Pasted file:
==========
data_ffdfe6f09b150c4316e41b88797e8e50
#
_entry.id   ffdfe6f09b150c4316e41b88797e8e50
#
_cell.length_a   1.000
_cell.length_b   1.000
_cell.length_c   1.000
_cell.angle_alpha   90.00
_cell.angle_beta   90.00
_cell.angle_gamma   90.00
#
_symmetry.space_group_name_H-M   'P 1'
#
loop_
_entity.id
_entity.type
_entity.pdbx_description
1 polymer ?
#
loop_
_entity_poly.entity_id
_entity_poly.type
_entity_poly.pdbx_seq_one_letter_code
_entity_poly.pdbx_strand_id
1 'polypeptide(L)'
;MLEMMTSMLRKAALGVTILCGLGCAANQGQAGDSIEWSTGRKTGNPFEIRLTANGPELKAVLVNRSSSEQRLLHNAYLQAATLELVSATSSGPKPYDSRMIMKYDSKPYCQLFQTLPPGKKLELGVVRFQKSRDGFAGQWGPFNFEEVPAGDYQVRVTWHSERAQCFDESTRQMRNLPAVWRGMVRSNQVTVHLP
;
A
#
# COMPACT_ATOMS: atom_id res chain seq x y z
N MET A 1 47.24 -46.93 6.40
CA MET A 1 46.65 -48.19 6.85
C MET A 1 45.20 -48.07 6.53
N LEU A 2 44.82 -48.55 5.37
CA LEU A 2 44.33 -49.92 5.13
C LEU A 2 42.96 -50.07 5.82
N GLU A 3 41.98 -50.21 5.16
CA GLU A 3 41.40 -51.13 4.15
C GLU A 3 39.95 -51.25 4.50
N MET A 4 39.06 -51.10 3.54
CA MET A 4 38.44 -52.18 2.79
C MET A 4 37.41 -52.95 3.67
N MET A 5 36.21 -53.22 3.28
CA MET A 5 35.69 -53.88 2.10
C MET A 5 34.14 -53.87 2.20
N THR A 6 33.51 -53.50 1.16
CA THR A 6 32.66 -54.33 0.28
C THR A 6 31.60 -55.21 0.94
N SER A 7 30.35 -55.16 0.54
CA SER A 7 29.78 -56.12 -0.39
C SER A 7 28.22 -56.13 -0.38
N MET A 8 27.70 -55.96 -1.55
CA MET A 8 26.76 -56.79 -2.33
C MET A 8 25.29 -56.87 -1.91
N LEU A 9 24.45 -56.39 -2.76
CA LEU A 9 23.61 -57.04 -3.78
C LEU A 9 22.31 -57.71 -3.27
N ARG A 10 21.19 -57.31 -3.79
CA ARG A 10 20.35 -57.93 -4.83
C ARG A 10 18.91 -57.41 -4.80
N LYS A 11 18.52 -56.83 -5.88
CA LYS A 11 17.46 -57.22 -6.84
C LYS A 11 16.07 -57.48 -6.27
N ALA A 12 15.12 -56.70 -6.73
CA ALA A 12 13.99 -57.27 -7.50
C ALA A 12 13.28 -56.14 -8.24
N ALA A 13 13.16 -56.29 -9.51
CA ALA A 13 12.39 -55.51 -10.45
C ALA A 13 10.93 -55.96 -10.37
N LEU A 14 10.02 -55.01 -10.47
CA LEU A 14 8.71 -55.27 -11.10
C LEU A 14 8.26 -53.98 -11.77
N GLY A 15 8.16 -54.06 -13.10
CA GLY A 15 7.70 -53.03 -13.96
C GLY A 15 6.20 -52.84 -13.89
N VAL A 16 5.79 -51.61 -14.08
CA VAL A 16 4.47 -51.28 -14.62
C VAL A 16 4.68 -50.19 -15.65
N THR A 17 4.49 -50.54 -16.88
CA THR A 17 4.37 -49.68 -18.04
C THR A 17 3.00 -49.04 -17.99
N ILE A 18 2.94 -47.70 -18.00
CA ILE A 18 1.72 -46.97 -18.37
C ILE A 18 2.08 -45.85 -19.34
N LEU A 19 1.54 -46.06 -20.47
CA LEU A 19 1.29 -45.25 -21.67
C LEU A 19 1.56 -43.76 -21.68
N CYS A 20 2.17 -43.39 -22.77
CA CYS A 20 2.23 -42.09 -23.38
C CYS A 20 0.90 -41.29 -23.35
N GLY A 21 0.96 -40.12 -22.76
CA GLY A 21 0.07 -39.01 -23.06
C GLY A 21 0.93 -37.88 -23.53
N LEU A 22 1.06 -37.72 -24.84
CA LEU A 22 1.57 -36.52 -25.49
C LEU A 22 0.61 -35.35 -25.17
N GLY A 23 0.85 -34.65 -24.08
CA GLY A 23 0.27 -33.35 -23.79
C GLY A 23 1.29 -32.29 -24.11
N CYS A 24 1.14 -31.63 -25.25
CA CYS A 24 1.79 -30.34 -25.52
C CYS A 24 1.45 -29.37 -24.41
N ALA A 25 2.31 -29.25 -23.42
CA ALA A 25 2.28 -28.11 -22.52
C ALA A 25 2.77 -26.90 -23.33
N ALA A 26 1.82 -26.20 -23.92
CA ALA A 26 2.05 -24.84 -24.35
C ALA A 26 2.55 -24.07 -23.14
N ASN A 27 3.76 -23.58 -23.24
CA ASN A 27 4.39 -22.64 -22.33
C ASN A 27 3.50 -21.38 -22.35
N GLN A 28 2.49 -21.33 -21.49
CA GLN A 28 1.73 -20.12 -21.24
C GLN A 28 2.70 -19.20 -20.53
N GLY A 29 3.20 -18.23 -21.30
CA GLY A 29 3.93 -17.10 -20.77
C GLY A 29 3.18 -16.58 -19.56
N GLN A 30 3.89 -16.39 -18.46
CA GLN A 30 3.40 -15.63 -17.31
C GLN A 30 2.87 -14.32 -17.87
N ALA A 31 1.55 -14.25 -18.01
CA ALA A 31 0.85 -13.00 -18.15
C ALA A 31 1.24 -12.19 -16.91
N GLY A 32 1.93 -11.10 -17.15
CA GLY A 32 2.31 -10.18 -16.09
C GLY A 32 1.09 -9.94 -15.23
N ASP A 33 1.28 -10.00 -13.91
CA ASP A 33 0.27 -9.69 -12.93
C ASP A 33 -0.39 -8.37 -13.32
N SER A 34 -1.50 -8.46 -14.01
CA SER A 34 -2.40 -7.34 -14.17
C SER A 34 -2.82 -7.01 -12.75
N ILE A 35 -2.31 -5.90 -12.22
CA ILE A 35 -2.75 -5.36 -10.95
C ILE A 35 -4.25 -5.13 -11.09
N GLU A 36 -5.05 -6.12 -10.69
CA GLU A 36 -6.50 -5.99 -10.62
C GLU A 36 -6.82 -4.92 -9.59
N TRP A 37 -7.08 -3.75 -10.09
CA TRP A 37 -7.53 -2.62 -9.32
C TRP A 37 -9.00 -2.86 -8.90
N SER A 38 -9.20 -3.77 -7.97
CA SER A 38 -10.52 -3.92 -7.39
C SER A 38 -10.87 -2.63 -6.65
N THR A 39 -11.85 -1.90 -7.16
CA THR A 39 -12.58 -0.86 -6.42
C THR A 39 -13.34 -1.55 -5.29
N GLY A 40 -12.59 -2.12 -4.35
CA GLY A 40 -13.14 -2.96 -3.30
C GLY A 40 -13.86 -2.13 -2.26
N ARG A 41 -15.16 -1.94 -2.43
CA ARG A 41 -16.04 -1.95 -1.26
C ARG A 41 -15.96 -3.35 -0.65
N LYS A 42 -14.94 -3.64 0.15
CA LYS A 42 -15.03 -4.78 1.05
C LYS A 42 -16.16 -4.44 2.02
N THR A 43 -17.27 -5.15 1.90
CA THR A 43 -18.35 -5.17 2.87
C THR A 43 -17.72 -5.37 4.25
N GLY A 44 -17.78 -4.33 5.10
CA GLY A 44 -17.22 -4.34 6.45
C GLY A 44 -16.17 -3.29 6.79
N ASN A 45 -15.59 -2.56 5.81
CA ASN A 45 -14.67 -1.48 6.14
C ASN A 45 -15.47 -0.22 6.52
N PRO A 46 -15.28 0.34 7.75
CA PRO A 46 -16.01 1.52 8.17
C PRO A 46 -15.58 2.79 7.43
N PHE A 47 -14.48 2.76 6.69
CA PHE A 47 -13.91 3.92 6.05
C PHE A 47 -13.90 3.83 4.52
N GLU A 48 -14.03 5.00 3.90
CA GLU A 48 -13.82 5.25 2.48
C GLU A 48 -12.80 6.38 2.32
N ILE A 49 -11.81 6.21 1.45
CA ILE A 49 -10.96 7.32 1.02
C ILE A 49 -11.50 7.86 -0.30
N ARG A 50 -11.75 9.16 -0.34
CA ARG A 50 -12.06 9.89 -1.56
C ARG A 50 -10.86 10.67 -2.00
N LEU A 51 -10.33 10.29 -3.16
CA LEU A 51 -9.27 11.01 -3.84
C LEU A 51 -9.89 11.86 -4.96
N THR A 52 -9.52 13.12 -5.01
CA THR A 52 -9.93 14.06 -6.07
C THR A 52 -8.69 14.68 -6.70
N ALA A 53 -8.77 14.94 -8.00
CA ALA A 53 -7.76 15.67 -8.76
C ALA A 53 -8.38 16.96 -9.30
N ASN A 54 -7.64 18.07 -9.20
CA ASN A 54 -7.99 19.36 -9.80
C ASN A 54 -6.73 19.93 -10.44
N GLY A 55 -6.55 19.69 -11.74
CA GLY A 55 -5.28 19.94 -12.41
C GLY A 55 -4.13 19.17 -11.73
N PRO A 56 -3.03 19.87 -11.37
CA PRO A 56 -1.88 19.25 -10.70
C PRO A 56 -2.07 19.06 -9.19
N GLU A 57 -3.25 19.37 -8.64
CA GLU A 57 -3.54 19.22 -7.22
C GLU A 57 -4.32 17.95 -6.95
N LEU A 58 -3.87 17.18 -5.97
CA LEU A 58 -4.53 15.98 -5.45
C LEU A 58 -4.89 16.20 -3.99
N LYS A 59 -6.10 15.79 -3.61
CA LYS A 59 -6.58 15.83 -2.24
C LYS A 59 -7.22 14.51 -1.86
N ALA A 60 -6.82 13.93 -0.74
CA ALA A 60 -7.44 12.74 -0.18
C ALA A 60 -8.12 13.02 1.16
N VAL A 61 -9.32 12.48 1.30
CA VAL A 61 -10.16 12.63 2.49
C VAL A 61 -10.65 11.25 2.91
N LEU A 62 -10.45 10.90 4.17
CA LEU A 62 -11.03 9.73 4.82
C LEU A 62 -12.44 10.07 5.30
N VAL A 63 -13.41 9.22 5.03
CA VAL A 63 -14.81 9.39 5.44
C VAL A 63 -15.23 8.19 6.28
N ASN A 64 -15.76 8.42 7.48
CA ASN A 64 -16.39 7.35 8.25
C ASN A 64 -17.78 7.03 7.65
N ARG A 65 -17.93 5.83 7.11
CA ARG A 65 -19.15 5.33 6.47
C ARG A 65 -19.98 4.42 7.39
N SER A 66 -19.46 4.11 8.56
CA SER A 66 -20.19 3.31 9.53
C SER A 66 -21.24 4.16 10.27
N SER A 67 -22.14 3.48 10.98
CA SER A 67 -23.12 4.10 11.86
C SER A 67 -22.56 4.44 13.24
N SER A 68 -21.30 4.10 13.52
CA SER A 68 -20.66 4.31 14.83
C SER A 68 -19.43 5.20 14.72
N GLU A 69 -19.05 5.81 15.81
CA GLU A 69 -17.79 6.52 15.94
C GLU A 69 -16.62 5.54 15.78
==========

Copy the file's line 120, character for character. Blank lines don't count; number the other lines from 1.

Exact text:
C GLN A 30 2.87 -14.32 -17.87